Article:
House Republicans are putting more pressure on President Obama to make a decision on the Keystone XL pipeline, unveiling a clock that counts the number of days since the president signed legislation requiring a speedy verdict on the project.
Obama signed broad payroll tax cut legislation last month that includes a GOP-backed provision requiring him to make a decision on the pipeline within 60 days.
“Will President Obama choose jobs and energy security for America?” says the countdown clock unveiled Wednesday by Republicans on the House Energy and Commerce Committee. “America is waiting for President Obama's decision.”
The countdown clock marks the latest push by Republicans to pressure Obama to approve the project, which would carry oil sands crude from Alberta, Canada, to refineries on the Gulf Coast.
Republicans and other proponents of the project say it will boost the economy and create jobs. But critics of the pipeline — who also raise concerns about Keystone’s effect on the environment — say those assertions are wildly overstated.
Both the GOP and the White House will spend the next several weeks trying to win the messaging war over the controversial project, as both sides face high political stakes in the fight.
Obama risks backlash from key union supporters if he rejects the project, but faces the ire of environmental groups if he approves it.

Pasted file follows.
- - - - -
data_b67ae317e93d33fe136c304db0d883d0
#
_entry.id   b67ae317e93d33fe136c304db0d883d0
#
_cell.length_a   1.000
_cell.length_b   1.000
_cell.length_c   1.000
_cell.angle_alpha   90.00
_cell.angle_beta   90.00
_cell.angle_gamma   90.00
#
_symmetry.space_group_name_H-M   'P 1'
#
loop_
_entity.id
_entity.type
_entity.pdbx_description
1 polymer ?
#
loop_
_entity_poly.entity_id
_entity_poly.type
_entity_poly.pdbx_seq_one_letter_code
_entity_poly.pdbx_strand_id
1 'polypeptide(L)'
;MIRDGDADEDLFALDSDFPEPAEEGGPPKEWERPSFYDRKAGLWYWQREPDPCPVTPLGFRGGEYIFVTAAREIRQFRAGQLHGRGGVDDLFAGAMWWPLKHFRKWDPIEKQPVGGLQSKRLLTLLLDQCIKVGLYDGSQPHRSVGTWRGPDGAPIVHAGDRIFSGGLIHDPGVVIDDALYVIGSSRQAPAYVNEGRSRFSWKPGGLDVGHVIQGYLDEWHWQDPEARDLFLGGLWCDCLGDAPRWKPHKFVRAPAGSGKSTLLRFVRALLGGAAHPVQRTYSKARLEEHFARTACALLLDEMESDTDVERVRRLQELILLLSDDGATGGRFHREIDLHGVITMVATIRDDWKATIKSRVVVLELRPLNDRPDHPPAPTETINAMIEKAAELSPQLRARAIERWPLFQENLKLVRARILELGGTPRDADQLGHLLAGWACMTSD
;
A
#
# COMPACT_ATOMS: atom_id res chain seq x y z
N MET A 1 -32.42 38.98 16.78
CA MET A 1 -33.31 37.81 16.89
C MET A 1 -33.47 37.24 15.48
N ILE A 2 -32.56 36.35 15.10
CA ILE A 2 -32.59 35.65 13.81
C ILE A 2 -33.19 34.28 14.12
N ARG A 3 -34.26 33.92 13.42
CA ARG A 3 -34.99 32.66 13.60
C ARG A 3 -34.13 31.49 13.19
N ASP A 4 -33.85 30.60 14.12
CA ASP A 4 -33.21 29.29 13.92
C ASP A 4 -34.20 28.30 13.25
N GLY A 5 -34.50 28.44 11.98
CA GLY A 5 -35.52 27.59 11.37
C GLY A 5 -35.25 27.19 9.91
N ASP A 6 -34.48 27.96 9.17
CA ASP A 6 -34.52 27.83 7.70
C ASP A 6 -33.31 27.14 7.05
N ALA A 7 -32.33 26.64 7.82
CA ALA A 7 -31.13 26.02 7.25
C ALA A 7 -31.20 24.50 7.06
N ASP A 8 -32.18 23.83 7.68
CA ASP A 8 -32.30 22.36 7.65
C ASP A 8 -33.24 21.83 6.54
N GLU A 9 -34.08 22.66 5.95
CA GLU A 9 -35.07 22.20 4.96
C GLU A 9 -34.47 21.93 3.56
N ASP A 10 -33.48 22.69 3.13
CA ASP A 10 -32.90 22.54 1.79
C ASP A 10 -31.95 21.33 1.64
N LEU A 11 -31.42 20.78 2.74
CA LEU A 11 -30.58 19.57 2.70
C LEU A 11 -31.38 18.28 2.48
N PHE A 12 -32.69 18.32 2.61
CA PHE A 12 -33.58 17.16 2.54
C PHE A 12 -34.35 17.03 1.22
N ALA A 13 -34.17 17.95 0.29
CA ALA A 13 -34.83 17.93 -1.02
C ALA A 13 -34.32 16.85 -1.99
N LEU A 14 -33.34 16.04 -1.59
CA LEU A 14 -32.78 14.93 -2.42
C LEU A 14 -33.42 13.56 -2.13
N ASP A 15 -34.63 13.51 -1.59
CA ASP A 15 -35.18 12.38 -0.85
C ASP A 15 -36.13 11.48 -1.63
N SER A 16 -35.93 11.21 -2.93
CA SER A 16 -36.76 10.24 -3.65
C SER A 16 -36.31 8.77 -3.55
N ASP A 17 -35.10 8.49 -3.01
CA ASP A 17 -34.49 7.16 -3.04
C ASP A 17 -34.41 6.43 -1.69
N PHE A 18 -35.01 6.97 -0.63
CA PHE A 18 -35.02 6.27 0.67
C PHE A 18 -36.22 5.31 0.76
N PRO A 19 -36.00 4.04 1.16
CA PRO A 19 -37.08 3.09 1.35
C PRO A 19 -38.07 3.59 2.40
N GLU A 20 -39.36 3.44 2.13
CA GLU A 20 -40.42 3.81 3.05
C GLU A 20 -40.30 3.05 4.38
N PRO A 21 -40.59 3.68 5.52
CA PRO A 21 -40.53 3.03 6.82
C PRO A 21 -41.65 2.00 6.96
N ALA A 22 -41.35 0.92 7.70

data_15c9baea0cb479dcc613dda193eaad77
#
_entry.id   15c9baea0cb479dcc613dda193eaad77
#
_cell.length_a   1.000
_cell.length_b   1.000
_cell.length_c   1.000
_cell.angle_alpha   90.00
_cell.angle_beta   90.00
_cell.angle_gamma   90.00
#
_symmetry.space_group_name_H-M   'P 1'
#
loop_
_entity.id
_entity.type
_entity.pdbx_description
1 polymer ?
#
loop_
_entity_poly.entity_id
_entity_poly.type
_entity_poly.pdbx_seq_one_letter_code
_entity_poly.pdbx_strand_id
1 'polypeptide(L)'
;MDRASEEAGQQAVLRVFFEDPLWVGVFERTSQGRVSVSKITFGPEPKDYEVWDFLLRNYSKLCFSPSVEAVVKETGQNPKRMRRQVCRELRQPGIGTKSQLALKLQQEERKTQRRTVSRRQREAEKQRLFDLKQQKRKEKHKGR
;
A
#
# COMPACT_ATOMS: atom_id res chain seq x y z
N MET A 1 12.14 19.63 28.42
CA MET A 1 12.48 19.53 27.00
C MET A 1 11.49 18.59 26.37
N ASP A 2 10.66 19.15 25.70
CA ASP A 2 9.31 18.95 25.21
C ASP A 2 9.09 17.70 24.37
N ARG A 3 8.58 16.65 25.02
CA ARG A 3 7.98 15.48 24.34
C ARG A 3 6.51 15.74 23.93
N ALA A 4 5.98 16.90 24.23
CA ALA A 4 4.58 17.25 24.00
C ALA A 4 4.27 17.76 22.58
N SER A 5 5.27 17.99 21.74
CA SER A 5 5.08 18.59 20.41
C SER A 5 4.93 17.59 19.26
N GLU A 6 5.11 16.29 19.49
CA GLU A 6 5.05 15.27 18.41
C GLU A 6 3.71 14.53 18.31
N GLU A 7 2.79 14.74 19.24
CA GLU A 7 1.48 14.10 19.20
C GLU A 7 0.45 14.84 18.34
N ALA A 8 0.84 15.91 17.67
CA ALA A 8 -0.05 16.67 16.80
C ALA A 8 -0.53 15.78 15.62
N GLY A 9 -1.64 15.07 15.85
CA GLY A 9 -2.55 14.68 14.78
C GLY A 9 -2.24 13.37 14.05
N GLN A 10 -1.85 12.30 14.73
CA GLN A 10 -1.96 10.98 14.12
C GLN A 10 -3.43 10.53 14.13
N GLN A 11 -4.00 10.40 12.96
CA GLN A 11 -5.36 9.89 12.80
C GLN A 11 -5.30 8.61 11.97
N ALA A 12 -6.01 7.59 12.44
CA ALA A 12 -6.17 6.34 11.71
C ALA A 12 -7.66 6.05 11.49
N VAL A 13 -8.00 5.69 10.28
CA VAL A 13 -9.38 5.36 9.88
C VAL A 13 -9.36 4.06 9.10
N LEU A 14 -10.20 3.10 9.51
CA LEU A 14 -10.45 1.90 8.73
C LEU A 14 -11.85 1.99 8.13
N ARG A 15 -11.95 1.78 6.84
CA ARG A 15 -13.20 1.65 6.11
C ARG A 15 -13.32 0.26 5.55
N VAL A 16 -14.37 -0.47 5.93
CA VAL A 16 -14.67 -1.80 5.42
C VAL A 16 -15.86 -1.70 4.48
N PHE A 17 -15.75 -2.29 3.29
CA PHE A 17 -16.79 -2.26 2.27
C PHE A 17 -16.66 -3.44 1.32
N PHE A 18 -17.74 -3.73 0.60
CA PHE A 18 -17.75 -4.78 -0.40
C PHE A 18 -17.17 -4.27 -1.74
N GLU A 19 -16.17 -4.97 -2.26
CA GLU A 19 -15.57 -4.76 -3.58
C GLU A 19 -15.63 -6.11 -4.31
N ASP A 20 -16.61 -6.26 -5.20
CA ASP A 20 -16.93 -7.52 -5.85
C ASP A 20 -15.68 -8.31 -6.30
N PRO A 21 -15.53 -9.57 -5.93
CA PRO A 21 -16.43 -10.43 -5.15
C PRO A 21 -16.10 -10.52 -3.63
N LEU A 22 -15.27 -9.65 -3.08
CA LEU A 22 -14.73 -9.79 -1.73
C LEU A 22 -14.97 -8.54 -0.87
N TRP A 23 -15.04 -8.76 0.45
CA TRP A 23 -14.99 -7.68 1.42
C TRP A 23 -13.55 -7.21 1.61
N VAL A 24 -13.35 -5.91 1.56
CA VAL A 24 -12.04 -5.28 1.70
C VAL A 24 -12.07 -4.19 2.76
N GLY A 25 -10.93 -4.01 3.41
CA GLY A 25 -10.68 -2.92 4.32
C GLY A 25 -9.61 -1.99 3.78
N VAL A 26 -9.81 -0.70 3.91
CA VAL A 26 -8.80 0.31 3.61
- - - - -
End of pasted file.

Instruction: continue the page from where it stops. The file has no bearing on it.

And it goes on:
Republicans, meanwhile, stand to score a political victory if Obama green-lights the pipeline. But their successful effort to force a decision could backfire if the president rejects the pipeline and pins blame on the GOP for rushing the review.
The State Department, which is leading a multi-agency review of the proposed pipeline, has said the administration will have little choice but to reject Keystone because the expedited timeline pushed by Republicans will not leave enough time to conduct the necessary review.
Obama earlier this year delayed a final verdict on the pipeline until after the 2012 election by calling for review of alternative routes around the environmentally sensitive Sand Hills region of Nebraska.
Administration and White House officials have echoed that line. White House communications director Dan Pfeiffer said earlier this month on Twitter that the GOP-backed Keystone provision “simply shortens the review process in a way that virtually guarantees that the pipeline will NOT be approved.”